The Lee “Scratch” Perry interview, NME, 1994

I have said it before here, and I will say it again:  the undisputed King of Reggae is Lee “Scratch” Perry.  Here is an interview circa 1984.

LEE ‘SCRATCH’ PERRY interview – a classic from the NME circa 1984. A surprisingly lucid look at the Black Ark, Bob Marley and Blackwell…
by DANNY KELLY
When Lee Perry – aka Scratch, aka The Upsetter– burned down his Black Ark studio, many people thought he had finally flipped his lid. But now he’s back, with a new LP, a new studio and a vengeful plan to bankrupt Island Records – whose villainy, he claims, brought about his past madness. Danny Kelly takes a schizo-reading on the man who invented dub and made Bob Marley famous.
WHEN THE sprawling, jagged, beautiful, wicked history of popular music is definitively assembled, the name of Lee Perry will be writ large. If his sole achievement had been to engineer Doctor Alimantado’s ‘Best Dressed Chicken In Town’, a tune that fired the pimply imagination of John Lydon, he would have been entitled to a line at least. Or if he had only been the coproducer of The Clash’s fiercesome ‘complete Control’ he’d have deserved a small paragraph.
But Perry was also the man behind some of the greatest records ever made, reggae or otherwise. And the politics that drew the latent genius of Robert Nesta Marley to the surface. And the brains, ears and hands that helped create dub, an innovation that altered the sound, the very possibilities, of black music as surely as Leiber and Stoller’s inspired orchestral drenching of The Drifters’ ‘There Goes My Baby’ or the white-coated circuit-board wiz who gave soldered life to a micro monster and called it DMX.
In truth, the felling of all the forests of Scandinavia couldn’t produce enough pages to do justice to the wondrous art of Lee Perry. And yet, on one hazy Jamaican morning in 1980, this amazing man made an effort to write himself out of that history. He destroyed his fabled Black Art studio, his tiny haven of creativity that had become a torture chamber to him.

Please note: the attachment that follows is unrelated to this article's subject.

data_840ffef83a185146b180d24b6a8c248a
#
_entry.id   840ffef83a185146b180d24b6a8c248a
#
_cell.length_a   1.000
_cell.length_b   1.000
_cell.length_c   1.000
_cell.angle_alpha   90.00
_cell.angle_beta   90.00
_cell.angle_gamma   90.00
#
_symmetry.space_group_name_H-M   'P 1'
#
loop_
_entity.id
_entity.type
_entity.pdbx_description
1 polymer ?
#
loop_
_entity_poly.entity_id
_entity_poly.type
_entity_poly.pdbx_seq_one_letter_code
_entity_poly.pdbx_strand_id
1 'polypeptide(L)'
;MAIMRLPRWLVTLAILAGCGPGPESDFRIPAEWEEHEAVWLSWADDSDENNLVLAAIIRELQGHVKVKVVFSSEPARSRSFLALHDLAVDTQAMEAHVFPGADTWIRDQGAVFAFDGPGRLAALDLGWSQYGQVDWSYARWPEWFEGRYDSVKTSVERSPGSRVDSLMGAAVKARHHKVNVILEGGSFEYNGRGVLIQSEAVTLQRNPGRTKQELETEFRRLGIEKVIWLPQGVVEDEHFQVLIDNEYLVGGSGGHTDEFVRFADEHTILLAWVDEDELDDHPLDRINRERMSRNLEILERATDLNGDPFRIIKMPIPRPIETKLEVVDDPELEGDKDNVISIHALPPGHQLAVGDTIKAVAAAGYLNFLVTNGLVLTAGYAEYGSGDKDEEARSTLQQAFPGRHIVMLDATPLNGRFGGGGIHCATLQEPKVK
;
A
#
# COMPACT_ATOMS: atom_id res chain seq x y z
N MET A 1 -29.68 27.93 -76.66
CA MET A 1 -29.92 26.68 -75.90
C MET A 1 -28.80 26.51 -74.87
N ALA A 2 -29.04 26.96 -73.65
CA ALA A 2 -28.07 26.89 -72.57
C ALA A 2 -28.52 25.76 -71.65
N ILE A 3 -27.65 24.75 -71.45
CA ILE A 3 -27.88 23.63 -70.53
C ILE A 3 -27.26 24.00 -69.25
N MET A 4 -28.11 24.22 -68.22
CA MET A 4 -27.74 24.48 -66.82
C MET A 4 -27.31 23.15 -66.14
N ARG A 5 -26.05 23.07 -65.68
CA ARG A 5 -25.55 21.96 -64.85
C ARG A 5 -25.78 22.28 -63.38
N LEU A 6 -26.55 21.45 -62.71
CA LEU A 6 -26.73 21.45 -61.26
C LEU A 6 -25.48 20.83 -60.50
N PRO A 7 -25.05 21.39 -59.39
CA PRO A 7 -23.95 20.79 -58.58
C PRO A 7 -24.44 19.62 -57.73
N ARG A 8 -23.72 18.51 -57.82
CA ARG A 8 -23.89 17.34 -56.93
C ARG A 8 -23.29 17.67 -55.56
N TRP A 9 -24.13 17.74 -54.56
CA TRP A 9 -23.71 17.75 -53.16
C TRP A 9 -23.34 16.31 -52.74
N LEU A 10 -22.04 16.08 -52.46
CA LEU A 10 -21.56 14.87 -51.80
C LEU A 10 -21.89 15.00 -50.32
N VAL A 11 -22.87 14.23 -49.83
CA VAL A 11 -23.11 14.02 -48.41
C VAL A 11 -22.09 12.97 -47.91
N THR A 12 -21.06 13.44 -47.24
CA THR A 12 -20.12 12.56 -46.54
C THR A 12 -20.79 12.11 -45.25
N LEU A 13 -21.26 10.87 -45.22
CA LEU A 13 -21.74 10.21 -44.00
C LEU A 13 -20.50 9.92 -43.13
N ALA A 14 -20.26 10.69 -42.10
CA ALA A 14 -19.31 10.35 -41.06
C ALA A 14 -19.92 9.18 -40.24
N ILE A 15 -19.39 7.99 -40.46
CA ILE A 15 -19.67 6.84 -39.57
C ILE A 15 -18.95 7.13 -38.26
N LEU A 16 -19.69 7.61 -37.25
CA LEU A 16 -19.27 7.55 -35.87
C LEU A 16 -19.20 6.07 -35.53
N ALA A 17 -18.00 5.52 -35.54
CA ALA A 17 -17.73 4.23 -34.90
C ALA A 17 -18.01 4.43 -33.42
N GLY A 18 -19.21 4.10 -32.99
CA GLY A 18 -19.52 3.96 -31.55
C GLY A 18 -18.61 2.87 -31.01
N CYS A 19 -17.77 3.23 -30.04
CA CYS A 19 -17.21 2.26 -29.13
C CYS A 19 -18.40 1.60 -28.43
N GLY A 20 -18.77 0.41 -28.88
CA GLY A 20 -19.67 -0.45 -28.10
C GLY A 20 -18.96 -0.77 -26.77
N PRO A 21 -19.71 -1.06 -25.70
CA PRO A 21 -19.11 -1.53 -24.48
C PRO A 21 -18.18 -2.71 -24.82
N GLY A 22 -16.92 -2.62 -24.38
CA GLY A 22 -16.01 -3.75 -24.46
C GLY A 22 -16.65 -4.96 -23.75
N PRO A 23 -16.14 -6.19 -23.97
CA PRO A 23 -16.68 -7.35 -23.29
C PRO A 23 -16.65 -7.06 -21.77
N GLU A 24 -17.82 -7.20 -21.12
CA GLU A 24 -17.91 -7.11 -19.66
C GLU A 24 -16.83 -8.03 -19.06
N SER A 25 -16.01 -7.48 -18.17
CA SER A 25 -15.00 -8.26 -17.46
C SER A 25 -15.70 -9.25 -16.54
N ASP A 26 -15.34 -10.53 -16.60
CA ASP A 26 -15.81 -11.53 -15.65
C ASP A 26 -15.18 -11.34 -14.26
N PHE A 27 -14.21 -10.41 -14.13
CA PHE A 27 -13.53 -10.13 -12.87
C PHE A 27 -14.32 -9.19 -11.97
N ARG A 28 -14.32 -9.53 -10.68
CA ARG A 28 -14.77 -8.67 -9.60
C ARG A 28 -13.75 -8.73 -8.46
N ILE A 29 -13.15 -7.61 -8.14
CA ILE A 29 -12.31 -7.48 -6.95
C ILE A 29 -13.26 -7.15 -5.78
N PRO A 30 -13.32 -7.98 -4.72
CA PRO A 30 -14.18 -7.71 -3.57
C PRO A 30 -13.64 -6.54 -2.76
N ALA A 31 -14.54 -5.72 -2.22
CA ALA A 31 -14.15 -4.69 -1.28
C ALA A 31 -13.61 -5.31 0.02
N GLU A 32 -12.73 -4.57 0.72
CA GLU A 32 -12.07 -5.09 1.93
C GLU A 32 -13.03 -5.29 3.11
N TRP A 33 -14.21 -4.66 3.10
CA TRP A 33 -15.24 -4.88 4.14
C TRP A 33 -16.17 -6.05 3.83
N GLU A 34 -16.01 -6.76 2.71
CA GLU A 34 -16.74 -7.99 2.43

Perry’s legendary eccentricity appeared to have spilled across the invisible line into full scale insanity.
Since then all we have heard are rumours, spread, he claims, by his enemies, of continued madness, some third-hand quotes (some pitiably said, others laced with acidic anger) after the death of Marley, and a series of reworked rhythms put out on compilations by the miniscule Seven Leaves Records in North West London, welcome but nonetheless faded echoes of former glories, dusty crumbs from a table once groaning with bounty.
But now the Lee Perry legend may be on the verge of resurrection. An all-new record (‘History, Mystery, Prophesy’) has appeared in America and the genius is holed up in London, planning, scheming, plotting and ranting, preparing to tour and, joy of joys, to produce more new music…

CLICK HERE TO READ MORE!

My favorite Lee Perry-produced track is the Congos’ “Open The Gate” from Heart of the Congos.  This one, however, is a very close 2nd – “Mistry Babylon”/”Version” by The Heptones.  Recorded at the Black Ark in 1976 and released as a 7″ on the Hep Hep label.